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Energy Law Exchange

November 14, 2018

Single gas market launched in France on 1 November 2018

The launch of a single market for gas in France on 1 November 2018 is the last step of the integration of the French gas market, which started in 2005.

The single gas market represents a crucial turning point given the importance of the French gas market. France is the fourth-largest gas market in Europe, with an annual consumption of around 50 billion Gm3, or 10% of EU demand[1]. It has both a large domestic market and a high-potential transit market. Moreover, France has the third-largest LNG receipt capacity in Europe, with regasification capacities spreading across its Atlantic and Mediterranean coastlines. Its transmission network is the longest in Europe, with extensive gas interconnections as a result of its borders with five European countries to the north and south, including via Switzerland and Italy. France heavily relies on imports, with 98% of its gas supply being imported: approximately 70% via gas pipelines and approximately 30% via LNG.


There are two natural gas transmission system operators (“TSOs”) in France: GRTgaz[2] and Teréga (formerly TIGF[3]).

The French transmission network went from five marketplaces in 2005 to three in 2009, and in 2015 the network was reduced to just two marketplaces: the PEG[4] Nord (on the GRTgaz network) and the Trading Region South (“TRS”) in the South, which is shared between GRTgaz and Teréga.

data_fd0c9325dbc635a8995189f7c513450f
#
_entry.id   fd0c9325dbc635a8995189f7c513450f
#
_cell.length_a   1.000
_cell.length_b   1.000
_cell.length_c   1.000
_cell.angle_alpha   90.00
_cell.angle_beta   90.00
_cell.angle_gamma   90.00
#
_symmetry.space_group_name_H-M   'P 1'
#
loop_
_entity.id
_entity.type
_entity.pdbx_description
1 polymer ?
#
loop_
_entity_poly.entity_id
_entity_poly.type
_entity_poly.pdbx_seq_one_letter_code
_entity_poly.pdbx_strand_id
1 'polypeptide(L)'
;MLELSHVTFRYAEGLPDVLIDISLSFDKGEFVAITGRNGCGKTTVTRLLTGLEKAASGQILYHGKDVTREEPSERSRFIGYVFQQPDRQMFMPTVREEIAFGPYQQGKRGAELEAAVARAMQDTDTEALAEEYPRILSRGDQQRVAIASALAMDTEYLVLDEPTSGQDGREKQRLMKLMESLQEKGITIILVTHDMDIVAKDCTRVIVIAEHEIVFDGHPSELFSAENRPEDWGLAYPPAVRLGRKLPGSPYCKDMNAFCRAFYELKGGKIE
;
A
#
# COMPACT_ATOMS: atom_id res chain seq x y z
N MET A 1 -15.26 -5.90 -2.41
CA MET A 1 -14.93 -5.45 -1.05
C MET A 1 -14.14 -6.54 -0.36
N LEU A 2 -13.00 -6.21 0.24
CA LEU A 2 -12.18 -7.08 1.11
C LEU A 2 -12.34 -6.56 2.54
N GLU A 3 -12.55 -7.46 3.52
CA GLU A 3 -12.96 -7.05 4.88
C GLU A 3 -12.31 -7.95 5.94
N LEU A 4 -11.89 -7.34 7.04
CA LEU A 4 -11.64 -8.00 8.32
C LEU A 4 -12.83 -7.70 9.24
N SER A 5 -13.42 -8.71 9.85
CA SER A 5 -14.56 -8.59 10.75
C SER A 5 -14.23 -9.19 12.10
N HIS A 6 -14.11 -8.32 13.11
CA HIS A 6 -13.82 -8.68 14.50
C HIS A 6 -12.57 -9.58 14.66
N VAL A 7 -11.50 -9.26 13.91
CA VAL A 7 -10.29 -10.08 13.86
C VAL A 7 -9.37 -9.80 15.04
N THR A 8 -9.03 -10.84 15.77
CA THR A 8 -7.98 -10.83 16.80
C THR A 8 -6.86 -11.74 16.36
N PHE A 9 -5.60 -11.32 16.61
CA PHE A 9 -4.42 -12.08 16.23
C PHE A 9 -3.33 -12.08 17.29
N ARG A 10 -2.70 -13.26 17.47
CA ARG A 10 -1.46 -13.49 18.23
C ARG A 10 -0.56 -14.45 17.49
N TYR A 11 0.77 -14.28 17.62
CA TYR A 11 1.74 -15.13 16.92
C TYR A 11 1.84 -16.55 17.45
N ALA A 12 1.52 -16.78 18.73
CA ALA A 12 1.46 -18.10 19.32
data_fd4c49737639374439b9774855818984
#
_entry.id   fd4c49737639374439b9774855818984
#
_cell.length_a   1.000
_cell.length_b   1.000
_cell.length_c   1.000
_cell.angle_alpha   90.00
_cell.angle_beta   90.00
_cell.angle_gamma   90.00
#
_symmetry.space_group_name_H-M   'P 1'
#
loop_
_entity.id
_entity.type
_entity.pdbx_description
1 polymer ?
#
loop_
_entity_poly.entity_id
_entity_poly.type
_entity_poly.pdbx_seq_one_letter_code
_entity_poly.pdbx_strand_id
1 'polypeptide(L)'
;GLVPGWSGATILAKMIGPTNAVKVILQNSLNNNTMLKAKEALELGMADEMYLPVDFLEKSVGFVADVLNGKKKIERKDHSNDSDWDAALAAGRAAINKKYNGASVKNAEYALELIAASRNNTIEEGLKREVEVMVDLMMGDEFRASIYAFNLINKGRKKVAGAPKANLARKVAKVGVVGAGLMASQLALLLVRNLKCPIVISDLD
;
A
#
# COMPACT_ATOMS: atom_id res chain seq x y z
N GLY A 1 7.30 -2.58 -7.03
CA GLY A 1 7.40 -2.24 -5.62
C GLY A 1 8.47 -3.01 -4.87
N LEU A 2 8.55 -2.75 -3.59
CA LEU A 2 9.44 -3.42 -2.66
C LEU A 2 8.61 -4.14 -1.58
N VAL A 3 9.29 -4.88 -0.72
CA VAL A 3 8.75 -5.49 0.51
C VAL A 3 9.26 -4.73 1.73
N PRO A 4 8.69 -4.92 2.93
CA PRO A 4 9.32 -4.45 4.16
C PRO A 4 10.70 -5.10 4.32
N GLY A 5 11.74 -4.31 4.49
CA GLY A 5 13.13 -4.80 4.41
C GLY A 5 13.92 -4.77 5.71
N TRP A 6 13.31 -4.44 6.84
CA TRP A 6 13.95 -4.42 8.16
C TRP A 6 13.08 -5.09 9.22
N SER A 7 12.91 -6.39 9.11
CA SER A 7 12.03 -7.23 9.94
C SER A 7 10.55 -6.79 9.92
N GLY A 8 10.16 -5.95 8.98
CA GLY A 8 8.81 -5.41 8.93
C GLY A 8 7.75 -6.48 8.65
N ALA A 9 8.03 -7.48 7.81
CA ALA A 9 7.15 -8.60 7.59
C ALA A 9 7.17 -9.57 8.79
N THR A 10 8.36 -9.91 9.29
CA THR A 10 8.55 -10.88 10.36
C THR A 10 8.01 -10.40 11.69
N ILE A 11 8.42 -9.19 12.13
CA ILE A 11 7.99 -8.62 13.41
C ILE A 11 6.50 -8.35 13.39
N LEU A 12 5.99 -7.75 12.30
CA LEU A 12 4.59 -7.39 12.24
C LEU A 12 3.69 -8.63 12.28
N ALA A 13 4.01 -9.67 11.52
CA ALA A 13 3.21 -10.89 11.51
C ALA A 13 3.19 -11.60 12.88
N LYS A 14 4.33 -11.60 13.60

These mergers increased the liquidity of the French gas market and allowed end consumers to benefit from a greater range of sources of supply and therefore achieve significant savings. Consequently, users of the French natural gas networks have gradually been able to access a more liquid and more competitive market, regardless of their location in France.

The simplification of the market places was critical given the discrepancies between the North and South zones.

While the North has significant interconnection capacities with the Norwegian, German and Belgian networks, the North-South link capacity does not cover all of the needs in the South zone. Moreover, while the North zone may be supplied by LNG imported via LNG terminals or by gas transported by pipeline from the markets in the north-west of Europe, the South zone depends on LNG, which is more expensive than pipeline gas, for approximately 40% of its supply, and, for the other 60%, on importations from the north of France, whose physical capacity is limited. As a result, price differences between the two market places have increased, per period, to the detriment of users in the south of France, who can pay up to 50% more for the gas than users in the north of France. This situation negatively affected the competitiveness of industrial customers, in particular, gas-intensive customers.

The situation became even more critical between 2012 and 2014, when the steep increase in LNG prices in Asia, linked in particular to the increase in Japanese demand following the Fukushima accident, encouraged LNG players, producers and importers, to redirect LNG cargoes to these better paid markets, to the detriment of European markets.

In this context, the energy market regulator – Commission de régulation de l’énergie or “CRE” - decided through a deliberation of 7 May 2014 on the creation of a single market place, through the strengthening of the transmission network.